»Better insight into molecular processes«
My research centres on biomolecular simulations. These simulations rely on atoms as their smallest basic unit, so they differ somewhat from simulations in quantum mechanics, which look at electrons as an even smaller common denominator. With our simulations, the objective is to study how different molecules, for example proteins, organise their behaviour. There are already established methods and computer programs that help researchers study the dynamics of individual proteins. We take these tools and use them as a basis to observe what happens when many different proteins come together and interact. The question then becomes: how do these various molecules behave as a whole?
As a computational chemist, I work very closely with experimental researchers. We need their data as input for our simulations. That might include, for example, data on the crystalline structures of proteins or on the development of force fields, that is, the reciprocal effects occurring between atoms. Based on simulations, I can either predict the outcome of an experiment that still has not happened, or I can reproduce a procedure demonstrated in an experiment to verify the results.
Experiments often result in a string of numbers. Mapping this string onto my simulation gives me detailed information about which values correspond with different processes in the protein. On the screen, for example, I can say: “Look, this is how the protein component is moving; here, one molecule is detaching itself, and here, another is being added”. The visualisation helps us develop a better understanding of molecular processes, which is what I view as one of the most important contributions of simulations.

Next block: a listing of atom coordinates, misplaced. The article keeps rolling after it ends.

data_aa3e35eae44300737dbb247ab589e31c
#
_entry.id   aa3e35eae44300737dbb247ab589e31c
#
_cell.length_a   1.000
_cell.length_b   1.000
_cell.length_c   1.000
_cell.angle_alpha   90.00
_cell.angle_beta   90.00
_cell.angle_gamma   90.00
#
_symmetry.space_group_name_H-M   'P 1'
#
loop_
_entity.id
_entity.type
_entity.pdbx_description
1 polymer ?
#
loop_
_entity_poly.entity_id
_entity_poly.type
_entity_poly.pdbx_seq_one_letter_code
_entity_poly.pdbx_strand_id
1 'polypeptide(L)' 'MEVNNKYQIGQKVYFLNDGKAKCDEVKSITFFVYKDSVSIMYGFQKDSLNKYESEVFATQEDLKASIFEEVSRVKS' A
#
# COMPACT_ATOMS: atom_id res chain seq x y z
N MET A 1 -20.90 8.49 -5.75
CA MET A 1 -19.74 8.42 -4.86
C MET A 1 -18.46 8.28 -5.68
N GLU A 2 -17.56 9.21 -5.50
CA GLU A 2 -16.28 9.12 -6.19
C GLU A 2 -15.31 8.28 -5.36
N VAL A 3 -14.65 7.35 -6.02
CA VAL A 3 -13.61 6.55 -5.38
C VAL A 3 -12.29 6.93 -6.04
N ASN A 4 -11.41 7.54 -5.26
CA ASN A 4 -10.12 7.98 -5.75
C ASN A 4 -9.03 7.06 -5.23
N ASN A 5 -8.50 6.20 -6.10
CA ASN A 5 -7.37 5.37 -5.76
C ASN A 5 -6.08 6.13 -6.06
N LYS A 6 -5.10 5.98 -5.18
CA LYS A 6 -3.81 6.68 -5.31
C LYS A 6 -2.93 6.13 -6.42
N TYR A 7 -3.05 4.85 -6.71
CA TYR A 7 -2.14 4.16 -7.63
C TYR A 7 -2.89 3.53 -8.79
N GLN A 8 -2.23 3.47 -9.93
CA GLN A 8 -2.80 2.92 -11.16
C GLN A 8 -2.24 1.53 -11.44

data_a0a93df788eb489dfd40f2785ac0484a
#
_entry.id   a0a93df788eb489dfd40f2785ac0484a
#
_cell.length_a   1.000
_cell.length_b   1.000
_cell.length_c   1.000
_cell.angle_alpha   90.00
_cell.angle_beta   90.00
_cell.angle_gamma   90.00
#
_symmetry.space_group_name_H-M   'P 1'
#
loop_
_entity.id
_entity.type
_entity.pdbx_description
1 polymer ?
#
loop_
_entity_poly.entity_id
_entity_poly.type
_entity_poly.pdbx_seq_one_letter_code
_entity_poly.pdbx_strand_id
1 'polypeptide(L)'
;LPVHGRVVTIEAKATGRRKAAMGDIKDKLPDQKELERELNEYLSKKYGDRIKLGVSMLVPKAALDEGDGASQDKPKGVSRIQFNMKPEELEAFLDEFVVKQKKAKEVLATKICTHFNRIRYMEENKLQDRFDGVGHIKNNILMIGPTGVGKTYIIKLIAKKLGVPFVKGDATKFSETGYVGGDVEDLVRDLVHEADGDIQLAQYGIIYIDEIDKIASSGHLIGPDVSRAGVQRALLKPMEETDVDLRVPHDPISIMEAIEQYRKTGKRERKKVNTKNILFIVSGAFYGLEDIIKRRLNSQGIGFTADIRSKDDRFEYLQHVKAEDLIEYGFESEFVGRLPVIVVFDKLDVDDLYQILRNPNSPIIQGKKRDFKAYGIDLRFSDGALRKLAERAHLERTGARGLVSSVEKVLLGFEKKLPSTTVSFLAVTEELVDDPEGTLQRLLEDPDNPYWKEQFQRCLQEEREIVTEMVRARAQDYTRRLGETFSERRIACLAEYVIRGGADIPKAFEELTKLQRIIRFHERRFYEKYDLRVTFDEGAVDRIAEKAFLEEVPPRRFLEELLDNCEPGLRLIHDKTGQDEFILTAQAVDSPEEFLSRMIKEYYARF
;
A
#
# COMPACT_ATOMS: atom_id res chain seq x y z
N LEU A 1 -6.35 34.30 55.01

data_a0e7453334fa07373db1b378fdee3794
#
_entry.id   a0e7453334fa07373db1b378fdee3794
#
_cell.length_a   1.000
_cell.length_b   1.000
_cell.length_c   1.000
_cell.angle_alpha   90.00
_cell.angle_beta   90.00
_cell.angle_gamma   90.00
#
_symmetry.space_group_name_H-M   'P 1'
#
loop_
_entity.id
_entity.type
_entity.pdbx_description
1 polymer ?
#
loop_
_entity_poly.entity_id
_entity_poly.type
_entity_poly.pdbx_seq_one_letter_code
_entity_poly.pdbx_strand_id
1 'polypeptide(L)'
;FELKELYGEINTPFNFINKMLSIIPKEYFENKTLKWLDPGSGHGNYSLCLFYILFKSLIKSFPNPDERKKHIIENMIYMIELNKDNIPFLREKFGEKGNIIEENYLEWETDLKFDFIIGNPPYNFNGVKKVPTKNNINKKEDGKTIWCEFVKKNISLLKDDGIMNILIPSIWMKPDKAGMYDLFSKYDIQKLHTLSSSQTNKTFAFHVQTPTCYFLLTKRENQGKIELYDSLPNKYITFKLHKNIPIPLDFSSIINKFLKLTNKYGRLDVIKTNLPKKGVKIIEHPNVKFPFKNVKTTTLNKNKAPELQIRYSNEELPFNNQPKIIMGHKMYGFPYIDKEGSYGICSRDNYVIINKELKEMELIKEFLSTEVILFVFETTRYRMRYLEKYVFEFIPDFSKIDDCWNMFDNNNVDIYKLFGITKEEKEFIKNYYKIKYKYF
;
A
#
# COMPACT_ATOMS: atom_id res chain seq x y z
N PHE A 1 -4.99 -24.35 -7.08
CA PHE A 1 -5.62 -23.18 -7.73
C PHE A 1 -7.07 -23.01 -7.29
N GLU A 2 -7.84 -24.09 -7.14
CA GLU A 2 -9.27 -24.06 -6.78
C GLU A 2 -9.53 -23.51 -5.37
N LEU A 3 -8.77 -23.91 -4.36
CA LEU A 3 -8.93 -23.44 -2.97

As a society, it would be incredibly difficult for us to abandon our current path of technological development – although the technological progress we are making is fraught with a host of difficulties. When I say that, I’m thinking about the nuclear threat or climate change, for instance. But nevertheless, I do believe that it makes sense to continue with our research. For me, that means being able to respond to current developments and point to new possibilities for action. In terms of my own work, I want to contribute to our knowledge of biological processes. This will give us the opportunity to enhance our understanding of various different illnesses, for example, which would give us better prospects of finding cures.
Credits: Pablo Castagnola